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Market focus: Piling and foundations in the GCC

Experts from the piling and foundations industry talk to Jochebed Menon about techniques used, technological advancement, sustainability, completion deadlines, and more

Ecocoast carried out marine piling on Jumana Island.
Ecocoast carried out marine piling on Jumana Island.

The falling oil prices may have caused delays and snags across the construction industry in the GCC, but nothing is going to detract from project development in the region, and stricter deadlines for project completion are supporting the sector’s recovery.

Experts from within the piling and foundation industry are of the opinion that business is back on track in the Gulf, with UAE construction firms already upping their game to ensure timely project delivery. As their focus has shifted to the tourism and leisure industries, the UAE’s versatile economy and forward planning is enabling it to lead the way in terms of opportunities.

Dr Eduard Vorster, geotechnical specialist at Aurecon, says: “There is a rush to complete the high volume of world-class developments for major events such as Expo 2020 Dubai and the 2022 FIFA World Cup in Qatar. The driver for tall buildings, of which there are many in the GCC, is speed of construction. The faster you are able to complete a building, the sooner the developer will see a return on investment (ROI). What this means for geotechnics and foundation engineering is that there needs to be an improvement in the way we view data, not just for a particular site, but for the surrounding region.”

He adds: “Not only must data be up-to-date, but it must be made available upfront. In addition, the need to understand what foundations technologies are available and quickly accessible in a region is very important. Many developments in the GCC are developed on reclaimed and environmentally sensitive areas. Hence, any technology used must ensure not only structural viability, but also environmental acceptability from a contamination, noise, or vibration point of view.”

For Ecocoast Contracting’s division manager, Darko Matijas, the piling foundation technologies used in the region have to be beyond regular standards due to the region’s climate being an aggressive one, with high temperatures, and rising salinity and acidity levels caused by global warming. “Key focus areas of the UAE government are environmental preservation and sustainability, rightfully recognising the need for a culture that promotes ecological and social responsibility.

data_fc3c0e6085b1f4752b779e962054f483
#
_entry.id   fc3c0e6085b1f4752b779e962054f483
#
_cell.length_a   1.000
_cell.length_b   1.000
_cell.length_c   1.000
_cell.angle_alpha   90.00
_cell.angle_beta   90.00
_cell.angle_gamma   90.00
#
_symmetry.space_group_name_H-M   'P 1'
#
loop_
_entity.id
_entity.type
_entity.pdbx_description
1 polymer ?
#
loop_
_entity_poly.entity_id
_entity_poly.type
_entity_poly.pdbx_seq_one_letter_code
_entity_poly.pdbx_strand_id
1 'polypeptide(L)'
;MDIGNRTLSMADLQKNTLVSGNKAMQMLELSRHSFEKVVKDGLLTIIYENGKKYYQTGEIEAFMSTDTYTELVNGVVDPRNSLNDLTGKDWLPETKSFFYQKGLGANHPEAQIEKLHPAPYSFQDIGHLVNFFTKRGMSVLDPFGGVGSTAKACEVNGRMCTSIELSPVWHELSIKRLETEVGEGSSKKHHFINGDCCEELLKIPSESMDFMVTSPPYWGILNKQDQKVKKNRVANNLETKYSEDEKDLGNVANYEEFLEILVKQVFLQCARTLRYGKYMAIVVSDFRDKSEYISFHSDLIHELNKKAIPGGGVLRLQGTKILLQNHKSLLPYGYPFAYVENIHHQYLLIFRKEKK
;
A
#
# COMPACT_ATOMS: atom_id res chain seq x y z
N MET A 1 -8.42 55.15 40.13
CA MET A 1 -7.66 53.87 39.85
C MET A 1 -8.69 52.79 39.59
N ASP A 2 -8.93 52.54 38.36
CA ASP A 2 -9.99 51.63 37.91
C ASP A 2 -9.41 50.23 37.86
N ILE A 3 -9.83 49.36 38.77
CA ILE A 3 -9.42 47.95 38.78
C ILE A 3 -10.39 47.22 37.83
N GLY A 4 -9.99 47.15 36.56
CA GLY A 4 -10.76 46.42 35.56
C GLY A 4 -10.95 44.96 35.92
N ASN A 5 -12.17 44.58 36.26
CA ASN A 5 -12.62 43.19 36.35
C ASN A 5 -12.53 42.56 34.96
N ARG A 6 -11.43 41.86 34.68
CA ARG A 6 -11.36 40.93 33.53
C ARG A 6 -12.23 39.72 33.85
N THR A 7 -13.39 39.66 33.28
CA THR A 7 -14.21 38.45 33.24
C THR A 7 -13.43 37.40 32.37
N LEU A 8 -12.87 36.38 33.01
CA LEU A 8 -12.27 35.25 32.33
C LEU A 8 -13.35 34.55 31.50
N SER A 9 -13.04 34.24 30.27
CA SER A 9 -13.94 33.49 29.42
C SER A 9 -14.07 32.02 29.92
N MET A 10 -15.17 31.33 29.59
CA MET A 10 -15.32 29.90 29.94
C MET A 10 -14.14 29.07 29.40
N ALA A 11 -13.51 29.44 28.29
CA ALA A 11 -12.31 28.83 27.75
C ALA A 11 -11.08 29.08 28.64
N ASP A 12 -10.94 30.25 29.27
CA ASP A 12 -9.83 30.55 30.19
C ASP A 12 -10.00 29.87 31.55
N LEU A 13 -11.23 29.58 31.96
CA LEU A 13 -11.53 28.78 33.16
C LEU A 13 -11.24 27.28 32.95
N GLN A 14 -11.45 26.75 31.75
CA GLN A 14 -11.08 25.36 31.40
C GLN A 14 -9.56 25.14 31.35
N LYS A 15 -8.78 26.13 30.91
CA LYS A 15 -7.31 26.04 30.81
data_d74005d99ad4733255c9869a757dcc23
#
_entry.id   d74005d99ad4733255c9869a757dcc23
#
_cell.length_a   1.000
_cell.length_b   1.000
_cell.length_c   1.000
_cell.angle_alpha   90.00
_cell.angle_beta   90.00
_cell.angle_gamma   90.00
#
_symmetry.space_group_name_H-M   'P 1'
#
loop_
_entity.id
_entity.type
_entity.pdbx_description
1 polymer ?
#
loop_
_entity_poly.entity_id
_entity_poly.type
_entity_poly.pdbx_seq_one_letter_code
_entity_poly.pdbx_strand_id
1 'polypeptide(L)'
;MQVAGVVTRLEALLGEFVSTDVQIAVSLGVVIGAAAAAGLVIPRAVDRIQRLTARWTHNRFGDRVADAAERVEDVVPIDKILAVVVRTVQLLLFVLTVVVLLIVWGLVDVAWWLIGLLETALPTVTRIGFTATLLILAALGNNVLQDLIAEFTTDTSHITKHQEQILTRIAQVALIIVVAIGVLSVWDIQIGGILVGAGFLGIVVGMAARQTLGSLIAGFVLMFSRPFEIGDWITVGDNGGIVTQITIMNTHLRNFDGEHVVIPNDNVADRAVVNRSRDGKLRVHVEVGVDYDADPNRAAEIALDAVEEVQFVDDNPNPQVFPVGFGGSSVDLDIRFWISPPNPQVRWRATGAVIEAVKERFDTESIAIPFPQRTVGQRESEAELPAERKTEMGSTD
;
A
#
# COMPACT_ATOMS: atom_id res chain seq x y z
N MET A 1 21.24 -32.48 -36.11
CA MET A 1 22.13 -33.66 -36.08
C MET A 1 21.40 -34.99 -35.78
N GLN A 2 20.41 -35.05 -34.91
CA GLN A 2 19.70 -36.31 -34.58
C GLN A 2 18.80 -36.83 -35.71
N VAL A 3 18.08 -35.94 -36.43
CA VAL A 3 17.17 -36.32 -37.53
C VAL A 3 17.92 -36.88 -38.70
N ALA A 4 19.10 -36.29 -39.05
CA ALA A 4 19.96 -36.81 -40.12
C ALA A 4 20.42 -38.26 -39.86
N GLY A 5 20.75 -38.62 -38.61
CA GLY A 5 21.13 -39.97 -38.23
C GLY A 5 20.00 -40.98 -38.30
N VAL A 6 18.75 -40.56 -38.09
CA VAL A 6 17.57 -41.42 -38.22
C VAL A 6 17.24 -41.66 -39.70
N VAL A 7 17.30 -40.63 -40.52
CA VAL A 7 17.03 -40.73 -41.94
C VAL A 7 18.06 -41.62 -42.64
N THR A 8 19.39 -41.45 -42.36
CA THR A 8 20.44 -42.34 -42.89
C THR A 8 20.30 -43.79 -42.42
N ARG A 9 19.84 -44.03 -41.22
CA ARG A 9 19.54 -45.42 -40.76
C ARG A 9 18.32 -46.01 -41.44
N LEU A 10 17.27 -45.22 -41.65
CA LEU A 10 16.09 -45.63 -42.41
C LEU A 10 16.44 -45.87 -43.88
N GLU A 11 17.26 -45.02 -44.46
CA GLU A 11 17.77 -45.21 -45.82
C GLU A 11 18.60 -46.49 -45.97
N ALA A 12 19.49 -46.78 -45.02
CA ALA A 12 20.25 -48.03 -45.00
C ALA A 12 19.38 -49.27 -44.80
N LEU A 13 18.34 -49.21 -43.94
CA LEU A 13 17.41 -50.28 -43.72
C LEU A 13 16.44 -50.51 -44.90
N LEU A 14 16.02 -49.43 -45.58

“Sustainable innovations are slowly penetrating the GCC market in spite of consultants’ scepticism. The Estidama initiative, a sustainability programme developed by Abu Dhabi Urban Planning Council, is an example of this.”

Newer technologies, techniques, and trends are being developed to accommodate various government regulations, ecological concerns, and the complex architectural demands of developments.

Basem Shouman, country manager at Swissboring’s ground improvement division in the UAE, believes that ground improvement could be one of the major trends in the future. “Due to its huge benefits in terms of cost and time, especially when applied to medium- to large-scale projects, ground improvement techniques will be popular, and in demand, across the region.”

For Matijas, traditional piling techniques are still ubiquitous, and will be so in the foreseeable future, although each country has its own priorities. “In the UAE, road- and bridge-related operations, including marine piling, will see a contraction in 2017 compared to previous years, looking at all recently announced projects.

“When it comes to the other GCC countries, Qatar is focussing on infrastructure, Saudi Arabia on diversification, and Kuwait is investing in power and communication. The low-tech piling companies will face fierce competition; the ones that will prosper are the ones offering added value to clients,” he explains.